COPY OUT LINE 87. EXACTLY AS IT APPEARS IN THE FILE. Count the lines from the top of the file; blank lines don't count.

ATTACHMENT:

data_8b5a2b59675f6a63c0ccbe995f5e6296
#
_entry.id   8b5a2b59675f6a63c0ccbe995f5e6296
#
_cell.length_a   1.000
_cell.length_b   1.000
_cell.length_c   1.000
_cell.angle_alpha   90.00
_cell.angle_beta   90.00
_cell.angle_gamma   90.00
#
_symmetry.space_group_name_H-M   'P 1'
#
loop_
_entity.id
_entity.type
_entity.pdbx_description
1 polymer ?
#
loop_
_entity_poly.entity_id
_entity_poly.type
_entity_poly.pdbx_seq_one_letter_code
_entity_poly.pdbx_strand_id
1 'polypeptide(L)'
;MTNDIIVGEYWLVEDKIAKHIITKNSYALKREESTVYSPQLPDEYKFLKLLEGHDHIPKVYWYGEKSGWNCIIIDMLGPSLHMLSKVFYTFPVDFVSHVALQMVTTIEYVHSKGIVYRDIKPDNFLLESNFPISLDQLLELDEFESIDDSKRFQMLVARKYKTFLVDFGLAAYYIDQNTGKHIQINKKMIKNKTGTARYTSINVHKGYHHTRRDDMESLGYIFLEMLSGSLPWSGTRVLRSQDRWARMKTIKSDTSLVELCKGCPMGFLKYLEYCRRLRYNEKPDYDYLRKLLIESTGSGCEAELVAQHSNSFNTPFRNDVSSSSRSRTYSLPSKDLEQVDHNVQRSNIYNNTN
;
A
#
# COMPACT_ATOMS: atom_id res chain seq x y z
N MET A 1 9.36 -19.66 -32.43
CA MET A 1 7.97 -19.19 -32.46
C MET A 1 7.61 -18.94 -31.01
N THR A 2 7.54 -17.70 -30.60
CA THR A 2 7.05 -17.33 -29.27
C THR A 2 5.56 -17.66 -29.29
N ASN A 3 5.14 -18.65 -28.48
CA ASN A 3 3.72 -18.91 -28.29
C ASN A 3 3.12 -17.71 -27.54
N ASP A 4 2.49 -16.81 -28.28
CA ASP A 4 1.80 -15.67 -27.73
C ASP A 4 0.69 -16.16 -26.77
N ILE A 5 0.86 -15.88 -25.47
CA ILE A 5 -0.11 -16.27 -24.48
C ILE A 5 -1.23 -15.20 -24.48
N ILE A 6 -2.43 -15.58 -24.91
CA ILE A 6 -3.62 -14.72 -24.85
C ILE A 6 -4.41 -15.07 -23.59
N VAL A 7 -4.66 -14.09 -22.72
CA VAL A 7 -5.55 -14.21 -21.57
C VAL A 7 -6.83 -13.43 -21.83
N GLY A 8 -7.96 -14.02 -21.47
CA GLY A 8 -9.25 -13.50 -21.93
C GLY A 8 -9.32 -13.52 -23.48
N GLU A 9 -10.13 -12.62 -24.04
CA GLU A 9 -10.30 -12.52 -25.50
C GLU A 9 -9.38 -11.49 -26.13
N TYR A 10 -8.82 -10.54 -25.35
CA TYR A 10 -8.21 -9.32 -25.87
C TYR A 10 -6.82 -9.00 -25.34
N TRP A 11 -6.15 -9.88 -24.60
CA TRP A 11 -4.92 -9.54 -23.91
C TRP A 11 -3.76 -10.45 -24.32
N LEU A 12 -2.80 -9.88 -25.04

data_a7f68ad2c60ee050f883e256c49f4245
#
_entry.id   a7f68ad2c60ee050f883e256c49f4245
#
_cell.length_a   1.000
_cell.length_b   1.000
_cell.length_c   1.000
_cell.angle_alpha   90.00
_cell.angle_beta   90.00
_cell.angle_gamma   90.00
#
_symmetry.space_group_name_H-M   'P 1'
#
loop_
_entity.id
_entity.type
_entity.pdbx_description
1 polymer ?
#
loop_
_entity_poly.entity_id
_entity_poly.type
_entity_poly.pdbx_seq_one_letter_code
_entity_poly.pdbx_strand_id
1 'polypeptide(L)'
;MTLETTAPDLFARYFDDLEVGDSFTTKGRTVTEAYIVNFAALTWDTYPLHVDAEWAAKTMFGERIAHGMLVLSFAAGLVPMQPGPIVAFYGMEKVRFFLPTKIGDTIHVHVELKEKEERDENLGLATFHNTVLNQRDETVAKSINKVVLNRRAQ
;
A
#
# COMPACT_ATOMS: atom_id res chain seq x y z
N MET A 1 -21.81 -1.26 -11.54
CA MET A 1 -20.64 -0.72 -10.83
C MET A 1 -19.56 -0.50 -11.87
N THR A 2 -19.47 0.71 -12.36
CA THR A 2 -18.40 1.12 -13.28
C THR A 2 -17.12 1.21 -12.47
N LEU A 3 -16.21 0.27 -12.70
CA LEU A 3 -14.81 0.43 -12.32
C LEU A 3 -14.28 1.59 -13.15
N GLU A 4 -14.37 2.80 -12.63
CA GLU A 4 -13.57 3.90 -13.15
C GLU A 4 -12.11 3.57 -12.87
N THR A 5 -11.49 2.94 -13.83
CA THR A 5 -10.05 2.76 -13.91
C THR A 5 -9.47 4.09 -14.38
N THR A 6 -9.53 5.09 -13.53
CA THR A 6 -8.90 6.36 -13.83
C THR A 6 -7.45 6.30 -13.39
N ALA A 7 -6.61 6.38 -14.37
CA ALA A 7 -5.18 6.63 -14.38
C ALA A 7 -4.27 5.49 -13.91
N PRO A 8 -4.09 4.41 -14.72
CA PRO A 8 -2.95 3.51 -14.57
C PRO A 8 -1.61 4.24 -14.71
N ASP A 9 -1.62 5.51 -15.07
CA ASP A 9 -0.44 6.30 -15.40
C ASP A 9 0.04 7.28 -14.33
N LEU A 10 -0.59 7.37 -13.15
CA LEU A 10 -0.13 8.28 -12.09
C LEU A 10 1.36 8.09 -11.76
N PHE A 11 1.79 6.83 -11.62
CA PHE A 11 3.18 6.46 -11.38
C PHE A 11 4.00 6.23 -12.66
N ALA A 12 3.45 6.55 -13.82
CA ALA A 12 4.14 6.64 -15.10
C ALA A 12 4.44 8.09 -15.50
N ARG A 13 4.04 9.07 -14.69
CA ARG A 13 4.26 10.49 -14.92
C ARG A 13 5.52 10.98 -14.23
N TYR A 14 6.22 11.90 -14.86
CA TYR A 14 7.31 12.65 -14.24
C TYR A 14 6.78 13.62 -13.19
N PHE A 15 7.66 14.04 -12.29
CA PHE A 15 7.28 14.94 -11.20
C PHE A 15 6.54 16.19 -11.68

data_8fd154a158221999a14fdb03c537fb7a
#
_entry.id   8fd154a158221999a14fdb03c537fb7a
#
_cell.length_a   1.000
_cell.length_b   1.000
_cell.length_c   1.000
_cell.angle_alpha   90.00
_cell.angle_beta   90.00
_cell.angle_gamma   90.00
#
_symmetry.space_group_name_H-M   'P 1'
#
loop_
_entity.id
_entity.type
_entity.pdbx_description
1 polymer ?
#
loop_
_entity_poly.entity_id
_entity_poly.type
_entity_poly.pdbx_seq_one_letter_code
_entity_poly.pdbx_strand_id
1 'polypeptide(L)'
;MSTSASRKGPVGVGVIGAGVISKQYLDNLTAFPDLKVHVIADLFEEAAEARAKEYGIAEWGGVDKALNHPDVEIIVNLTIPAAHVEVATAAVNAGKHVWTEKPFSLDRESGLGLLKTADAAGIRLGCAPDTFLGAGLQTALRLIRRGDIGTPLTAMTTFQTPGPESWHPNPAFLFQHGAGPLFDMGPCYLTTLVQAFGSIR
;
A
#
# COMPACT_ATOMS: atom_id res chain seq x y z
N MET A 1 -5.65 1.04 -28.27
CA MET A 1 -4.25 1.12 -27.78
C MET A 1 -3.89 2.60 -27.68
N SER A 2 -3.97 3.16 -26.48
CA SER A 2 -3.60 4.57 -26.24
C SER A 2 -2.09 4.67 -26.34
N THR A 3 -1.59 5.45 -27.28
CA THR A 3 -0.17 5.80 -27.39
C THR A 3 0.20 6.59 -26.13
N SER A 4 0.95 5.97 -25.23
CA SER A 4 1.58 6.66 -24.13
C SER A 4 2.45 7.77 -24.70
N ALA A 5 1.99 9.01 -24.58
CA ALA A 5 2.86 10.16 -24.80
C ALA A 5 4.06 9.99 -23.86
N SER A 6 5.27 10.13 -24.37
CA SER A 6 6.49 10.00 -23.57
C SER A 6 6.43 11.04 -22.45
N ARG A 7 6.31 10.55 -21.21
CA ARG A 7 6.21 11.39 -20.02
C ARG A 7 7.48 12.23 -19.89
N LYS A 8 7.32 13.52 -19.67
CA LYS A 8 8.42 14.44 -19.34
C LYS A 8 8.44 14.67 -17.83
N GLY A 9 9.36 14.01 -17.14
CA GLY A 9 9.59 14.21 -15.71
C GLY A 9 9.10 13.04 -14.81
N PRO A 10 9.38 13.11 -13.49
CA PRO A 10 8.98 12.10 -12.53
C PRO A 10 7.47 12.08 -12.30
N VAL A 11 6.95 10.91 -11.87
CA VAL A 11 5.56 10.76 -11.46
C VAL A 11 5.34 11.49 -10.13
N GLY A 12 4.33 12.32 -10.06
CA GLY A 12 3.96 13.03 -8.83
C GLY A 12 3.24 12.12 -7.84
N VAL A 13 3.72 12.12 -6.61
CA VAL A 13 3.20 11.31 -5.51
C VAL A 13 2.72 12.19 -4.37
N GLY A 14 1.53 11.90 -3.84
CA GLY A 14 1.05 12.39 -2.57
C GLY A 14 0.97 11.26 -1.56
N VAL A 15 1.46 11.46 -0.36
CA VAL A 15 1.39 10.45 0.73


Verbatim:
_entity_poly.pdbx_seq_one_letter_code